Penalty kicks, soccer, and statistics

One of my very first posts when I started this blog, back in late 2010, was about Simon Kuper's terrific book "Soccernomics," about the economics of soccer and the minimal use of data. So this New York Times article about the failure of two top Spanish teams to convert penalty kick opportunities to wins rang a bell.

But what's curious is that the Times writer focused on the gut reaction, his own and the fans', though he did note that Real Madrid coach Jose Mourinho pointed out soccer players miss shots just as tennis players do (even the good ones miss frequently).

But in fact there's some serious analysis of penalty kicks available, and Kuper has explained in this column how it can be done. (Ignore the name of the website, but read the column.)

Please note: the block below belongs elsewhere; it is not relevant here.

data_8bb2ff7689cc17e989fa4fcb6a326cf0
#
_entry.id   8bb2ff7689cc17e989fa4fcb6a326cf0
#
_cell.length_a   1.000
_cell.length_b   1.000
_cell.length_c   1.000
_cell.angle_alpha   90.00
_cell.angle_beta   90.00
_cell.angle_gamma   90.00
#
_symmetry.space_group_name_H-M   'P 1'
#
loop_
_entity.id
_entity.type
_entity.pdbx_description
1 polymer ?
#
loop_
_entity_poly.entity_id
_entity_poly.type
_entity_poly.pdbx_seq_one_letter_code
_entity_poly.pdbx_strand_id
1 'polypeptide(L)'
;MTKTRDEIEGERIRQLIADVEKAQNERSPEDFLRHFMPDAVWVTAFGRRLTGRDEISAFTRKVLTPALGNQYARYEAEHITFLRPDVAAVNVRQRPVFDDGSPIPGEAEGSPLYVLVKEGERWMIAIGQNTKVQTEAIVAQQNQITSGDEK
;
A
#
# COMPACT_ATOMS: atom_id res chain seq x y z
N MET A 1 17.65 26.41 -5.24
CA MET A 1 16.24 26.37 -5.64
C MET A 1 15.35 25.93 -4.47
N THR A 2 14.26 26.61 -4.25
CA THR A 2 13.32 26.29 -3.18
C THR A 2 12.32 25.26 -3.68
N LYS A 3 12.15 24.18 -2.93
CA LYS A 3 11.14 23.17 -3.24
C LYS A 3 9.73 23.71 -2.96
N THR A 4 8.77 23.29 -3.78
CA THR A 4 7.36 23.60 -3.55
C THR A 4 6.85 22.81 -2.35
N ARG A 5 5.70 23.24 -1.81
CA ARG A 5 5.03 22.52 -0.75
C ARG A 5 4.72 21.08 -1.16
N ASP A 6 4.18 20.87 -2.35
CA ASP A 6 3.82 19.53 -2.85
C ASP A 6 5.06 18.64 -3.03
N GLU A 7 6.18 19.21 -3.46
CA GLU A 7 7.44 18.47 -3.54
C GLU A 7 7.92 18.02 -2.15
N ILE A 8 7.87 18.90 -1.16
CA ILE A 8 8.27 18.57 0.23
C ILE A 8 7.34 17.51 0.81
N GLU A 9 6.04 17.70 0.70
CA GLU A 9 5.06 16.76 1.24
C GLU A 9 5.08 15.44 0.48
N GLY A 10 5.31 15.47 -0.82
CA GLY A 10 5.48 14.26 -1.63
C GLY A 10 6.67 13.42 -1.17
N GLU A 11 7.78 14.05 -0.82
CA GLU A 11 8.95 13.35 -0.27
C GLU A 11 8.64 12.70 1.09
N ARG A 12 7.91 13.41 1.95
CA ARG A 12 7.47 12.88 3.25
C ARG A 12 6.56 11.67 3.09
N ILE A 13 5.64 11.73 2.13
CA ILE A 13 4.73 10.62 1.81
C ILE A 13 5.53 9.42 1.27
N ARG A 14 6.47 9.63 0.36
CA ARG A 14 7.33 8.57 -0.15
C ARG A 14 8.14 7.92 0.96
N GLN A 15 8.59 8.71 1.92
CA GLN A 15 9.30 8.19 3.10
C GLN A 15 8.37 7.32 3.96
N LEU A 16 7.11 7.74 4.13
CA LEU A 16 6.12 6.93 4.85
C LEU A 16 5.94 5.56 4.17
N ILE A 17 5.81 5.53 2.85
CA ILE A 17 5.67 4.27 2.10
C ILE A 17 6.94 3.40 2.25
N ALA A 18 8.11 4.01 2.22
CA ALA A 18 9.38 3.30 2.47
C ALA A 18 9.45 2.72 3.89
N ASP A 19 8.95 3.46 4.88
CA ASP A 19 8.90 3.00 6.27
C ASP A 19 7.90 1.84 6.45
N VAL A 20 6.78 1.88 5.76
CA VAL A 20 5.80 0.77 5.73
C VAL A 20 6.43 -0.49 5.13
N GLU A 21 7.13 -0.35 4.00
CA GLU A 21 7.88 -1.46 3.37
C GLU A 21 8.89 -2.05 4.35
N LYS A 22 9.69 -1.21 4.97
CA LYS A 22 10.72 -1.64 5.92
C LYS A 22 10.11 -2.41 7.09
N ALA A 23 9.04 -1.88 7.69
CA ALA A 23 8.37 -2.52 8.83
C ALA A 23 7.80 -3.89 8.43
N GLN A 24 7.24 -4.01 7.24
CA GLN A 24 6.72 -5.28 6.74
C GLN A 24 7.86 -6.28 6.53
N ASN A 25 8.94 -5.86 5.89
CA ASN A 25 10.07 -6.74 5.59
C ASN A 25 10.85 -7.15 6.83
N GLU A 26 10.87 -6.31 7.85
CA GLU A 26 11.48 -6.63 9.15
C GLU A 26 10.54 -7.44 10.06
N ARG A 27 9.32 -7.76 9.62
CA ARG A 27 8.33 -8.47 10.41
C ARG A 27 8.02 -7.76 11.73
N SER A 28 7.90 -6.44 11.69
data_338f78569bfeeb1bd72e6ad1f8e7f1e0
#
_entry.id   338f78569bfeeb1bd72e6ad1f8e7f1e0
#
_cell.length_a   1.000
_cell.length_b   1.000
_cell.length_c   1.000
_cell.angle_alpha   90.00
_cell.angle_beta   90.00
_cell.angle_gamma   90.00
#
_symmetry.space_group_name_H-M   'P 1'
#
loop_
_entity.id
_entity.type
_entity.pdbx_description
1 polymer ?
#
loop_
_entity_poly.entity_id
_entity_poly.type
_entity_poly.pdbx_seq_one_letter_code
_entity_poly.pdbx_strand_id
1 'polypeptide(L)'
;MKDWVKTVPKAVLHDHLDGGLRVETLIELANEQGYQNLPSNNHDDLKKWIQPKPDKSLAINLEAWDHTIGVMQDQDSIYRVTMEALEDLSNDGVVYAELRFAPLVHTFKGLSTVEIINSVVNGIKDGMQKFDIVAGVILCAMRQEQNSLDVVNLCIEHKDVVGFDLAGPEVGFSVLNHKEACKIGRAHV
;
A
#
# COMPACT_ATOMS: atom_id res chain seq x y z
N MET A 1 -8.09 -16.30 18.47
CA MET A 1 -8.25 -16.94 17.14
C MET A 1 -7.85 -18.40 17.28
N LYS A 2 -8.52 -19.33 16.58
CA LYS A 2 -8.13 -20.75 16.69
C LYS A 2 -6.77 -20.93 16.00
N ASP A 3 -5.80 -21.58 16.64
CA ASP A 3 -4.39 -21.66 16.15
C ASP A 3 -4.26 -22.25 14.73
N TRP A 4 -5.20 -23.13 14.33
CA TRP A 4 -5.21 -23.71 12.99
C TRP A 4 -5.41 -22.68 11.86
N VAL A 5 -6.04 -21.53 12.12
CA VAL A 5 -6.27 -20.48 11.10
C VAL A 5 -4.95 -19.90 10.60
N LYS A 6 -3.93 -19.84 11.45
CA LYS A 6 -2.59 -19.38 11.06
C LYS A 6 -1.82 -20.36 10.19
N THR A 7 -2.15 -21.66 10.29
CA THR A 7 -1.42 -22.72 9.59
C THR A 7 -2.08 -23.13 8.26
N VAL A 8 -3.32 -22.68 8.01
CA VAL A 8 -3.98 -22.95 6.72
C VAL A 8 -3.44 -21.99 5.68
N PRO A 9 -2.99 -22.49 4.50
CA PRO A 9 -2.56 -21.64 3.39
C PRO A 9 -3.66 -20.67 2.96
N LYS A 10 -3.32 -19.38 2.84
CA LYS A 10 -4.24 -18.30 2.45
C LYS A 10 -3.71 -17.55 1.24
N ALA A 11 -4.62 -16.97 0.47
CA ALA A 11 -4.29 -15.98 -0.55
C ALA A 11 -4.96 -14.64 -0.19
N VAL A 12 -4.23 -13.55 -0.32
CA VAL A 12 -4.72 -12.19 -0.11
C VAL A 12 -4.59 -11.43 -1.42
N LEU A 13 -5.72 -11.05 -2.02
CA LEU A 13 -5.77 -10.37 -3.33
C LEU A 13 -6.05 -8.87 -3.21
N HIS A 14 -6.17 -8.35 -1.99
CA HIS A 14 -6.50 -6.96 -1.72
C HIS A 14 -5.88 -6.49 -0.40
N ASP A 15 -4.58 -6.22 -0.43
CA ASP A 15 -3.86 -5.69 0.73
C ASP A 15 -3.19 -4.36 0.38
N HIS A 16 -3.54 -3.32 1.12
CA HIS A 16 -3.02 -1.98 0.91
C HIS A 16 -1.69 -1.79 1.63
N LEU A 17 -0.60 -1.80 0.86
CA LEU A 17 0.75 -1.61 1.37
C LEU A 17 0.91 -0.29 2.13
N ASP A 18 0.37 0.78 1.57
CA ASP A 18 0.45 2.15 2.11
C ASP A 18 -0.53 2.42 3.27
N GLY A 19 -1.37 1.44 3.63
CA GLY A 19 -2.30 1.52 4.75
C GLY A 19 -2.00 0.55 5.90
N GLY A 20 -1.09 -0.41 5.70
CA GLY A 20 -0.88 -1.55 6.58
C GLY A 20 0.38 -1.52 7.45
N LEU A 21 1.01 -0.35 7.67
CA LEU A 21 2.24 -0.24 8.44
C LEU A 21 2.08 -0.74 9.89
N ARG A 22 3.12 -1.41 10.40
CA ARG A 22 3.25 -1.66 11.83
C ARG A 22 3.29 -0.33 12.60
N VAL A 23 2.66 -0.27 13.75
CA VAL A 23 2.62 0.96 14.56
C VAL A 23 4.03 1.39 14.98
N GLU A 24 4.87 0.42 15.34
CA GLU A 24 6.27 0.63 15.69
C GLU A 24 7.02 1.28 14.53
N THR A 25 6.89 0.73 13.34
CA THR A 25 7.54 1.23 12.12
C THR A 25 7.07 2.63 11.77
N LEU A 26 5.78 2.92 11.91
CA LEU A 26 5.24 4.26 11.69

The key moment in any shootout occurs before it even starts. The referee tosses a coin, and the captain who calls correctly gets to decide whether his team takes the first kick. Always kick first, says Palacios-Huerta. The team taking the first penalty wins 60% of shootouts. That’s because the team going second shoots under great pressure. They keep having to score just to stay in the game.
Sadly, the various video links in the column don't appear to work. But the column is worth reading in full. Better yet - read the book!

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